On December 17, 2019, the Constitutional Court of Ukraine published its conclusion on draft law No. 1014.
The court established that each of the provisions of the project, and thus the entire project, contradict the provisions of Article 157, part 1 of the Constitution of Ukraine.
Here is a brief overview of the rationale behind the Court’s decision.
- On the proposed power of the President to appoint and dismiss heads of the NABU and the SIB.
The court has once again reiterated that the principle of division of power into three branches (legislative, executive and judicial) is not the purpose but the means to ensure citizens’ rights and freedoms. How does it work?
This triangle of power clearly reflects the designated purpose of each public agency, the nature of tasks they perform, and provides not only transparent and clear division of agencies into different branches, but also ensures a system of checks and balances which allows to maintain a healthy equilibrium of mutual influences and distribution of authority required for the country to function.
The court says that even though law enforcement agencies have different statuses in the specialized laws (the NABU is a national law enforcement agency, while the SIB is a central body of executive power), as pretrial investigation agencies, they have similar functions, sphere of activity and powers and both have characteristics typical of a central body of executive power.
Thus, it is unclear why the President should have the power to appoint their heads. Under the Constitution of Ukraine, it is the Cabinet of Ministers that has this authority over central bodies of executive power (Article 116, clauses 9-1, 9-2 of the Constitution).
Extending the President’s powers will lead to disruption of the balance of authority between the President and the Cabinet of Ministers, granting excessive executive power to the President and double authority.
- On the proposed power of the President to form the NABU.
The Court points out that the legislators effectively try to constitutionalize the powers of the President “which he does not currently have” (because the Constitution sets forth an exhaustive list).
At the same time, the Court explains that granting the President with the power to form the NABU will endanger both the NABU’s independence and its very existence. The Court believes that the power to form an agency is inseparable from the power to dissolve it, even if the law does not say so directly.
The Court has previously applied this analogy when interpreting the President’s power to form courts (the decision of June 21, 2011 No. 7-rp/2011). The Constitutional Court thus believes that the power of the President to form the NABU will lead to the weakening of its independence and instability in the organization of the Bureau’s activity.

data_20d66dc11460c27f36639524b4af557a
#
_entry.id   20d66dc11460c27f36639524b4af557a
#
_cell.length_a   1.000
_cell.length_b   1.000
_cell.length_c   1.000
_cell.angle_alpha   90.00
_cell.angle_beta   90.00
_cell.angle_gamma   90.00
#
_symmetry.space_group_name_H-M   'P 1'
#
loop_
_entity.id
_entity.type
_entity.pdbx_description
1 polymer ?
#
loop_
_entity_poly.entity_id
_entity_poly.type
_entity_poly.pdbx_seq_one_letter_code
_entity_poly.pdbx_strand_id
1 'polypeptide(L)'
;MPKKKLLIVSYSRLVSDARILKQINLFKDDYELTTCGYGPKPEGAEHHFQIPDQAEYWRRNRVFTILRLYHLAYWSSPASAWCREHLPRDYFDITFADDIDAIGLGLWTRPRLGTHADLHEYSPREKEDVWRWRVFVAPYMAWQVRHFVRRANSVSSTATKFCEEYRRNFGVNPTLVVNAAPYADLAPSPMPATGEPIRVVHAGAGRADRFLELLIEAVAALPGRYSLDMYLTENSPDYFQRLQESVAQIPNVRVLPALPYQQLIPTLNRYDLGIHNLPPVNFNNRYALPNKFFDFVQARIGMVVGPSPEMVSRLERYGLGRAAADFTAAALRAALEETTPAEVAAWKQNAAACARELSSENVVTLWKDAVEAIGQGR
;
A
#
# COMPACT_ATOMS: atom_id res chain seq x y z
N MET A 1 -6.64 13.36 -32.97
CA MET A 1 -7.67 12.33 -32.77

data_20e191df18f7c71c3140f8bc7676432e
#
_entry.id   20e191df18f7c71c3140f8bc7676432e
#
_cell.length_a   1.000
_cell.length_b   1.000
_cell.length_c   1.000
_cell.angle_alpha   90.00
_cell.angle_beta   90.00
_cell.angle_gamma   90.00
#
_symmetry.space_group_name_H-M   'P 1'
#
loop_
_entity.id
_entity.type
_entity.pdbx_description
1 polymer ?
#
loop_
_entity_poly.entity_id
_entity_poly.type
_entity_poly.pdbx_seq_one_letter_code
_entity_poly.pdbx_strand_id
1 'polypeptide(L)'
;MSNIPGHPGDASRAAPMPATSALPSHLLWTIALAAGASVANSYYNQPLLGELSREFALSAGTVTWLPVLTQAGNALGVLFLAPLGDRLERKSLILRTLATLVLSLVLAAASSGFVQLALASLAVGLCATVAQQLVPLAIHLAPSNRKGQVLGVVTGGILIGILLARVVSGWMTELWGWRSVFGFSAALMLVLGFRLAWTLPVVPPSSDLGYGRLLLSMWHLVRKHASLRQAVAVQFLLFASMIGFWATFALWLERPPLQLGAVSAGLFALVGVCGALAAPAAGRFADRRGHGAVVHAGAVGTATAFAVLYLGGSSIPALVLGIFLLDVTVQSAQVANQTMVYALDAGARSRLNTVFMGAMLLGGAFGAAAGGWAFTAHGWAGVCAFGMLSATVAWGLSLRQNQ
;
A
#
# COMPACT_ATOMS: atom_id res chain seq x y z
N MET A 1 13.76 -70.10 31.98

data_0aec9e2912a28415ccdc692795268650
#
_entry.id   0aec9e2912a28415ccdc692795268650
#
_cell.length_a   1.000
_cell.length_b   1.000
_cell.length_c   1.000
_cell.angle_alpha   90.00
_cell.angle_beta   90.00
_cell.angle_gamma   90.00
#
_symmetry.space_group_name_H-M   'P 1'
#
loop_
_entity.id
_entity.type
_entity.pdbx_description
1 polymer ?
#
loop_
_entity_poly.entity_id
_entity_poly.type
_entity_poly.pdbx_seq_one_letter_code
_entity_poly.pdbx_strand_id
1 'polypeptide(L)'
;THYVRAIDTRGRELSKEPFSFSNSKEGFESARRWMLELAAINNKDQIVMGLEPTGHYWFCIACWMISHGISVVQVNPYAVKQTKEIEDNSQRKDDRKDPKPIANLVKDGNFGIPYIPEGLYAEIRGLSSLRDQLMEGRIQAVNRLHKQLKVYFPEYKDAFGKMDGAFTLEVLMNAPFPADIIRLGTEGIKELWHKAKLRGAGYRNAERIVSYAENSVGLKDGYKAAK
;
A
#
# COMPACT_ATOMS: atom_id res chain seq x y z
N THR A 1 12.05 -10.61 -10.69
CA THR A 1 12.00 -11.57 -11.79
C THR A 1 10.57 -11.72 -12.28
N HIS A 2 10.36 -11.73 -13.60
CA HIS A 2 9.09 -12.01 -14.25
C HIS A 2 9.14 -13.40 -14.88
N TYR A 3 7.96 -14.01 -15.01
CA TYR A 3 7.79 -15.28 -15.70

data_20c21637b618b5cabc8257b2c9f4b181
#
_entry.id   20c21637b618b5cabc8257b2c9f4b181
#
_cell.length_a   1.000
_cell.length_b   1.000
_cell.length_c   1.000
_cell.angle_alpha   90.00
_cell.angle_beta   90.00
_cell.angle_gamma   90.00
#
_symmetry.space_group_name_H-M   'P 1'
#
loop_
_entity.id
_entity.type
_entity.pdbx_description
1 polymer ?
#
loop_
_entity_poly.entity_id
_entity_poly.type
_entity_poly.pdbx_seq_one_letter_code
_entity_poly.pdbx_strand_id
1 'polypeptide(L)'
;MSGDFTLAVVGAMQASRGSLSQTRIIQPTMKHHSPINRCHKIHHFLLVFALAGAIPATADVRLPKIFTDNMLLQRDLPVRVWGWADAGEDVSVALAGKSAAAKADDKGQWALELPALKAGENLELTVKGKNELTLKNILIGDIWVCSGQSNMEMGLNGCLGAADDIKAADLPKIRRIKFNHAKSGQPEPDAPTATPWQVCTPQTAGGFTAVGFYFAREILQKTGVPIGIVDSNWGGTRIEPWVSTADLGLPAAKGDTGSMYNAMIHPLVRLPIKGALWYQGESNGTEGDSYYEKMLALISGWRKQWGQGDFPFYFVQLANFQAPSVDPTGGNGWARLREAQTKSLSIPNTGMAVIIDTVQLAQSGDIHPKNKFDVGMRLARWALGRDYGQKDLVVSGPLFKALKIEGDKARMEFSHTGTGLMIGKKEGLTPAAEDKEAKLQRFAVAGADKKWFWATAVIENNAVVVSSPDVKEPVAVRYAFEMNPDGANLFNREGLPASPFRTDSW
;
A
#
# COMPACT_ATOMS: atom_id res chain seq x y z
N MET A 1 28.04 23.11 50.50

Analyzing this provision of the draft law, the Court also says that even if certain agencies are formalized in the Constitution (like the Security Service of Ukraine, the Anti-Monopoly Committee of Ukraine, the National Bank, etc.) this formalization should be done without a separate decision on their formation made by a certain subject.
In other words, the Constitution does not say who forms the SBU or the National Bank, and specialized laws only say that these agencies operate in accordance with the Constitution. This approach keeps these agencies from unreasonable dissolution. The NABU will not have that safeguard, which puts it at risk.
The Court also points out that the draft law is inconsistent in that there is no power to form the SIB specified alongside the power to form the NABU.
- On the proposed power of the President to form regulatory agencies.
Recognition the unconstitutional nature of this provision was the most obvious given a recent Constitutional Court judgment on the National Commission for State Regulation of Energy and Public Utilities of June 13, 2019.
Judges did not repeat their reasoning on the nature of regulatory agencies, instead just pointing out that such powers would create problems with distribution of spheres of activity of the President and the Cabinet of Ministers and disrupt the system of checks and balances between branches of power.
The judges focused on preventing a vague definition of the sphere of activity of independent regulatory agencies which the President will have the power to create. The proposed provisions in this part do not comply with the principle of legal clarity, which is an important element of the rule of law. This vagueness can lead to arbitrary decision-making.
Summing up, the Constitutional Court of Ukraine recognized each provision of draft law No. 1014 inconsistent with Article 157, clause 1 of the Constitution of Ukraine, meaning this draft law violates the principles of the rule of law and distribution of power among public authorities and thus restricts people’s rights and freedoms.
What consequences will the judgment entail?
From the legal standpoint, the Constitutional Court of Ukraine only gave assessment to the draft law on amendments to the Constitution. It did not comment on the laws “On the NABU” and “On the SIB” which are currently in force, since it is beyond their authority under Article 7, part 1, clause 6 of the Law of Ukraine “On the Constitutional Court of Ukraine.”
Despite that, the court has expressed its stance and reservations concerning the nature of the NABU and the SIB as pretrial investigation agencies.
Formally, this conclusion will have no impact on the activity of the NABU and the SIB. These agencies will continue to perform their functions as prescribed by the law. However, the reasoning of the Court should be used as a basis for legislative amendments to specialized laws regulating the activity of these law enforcement agencies.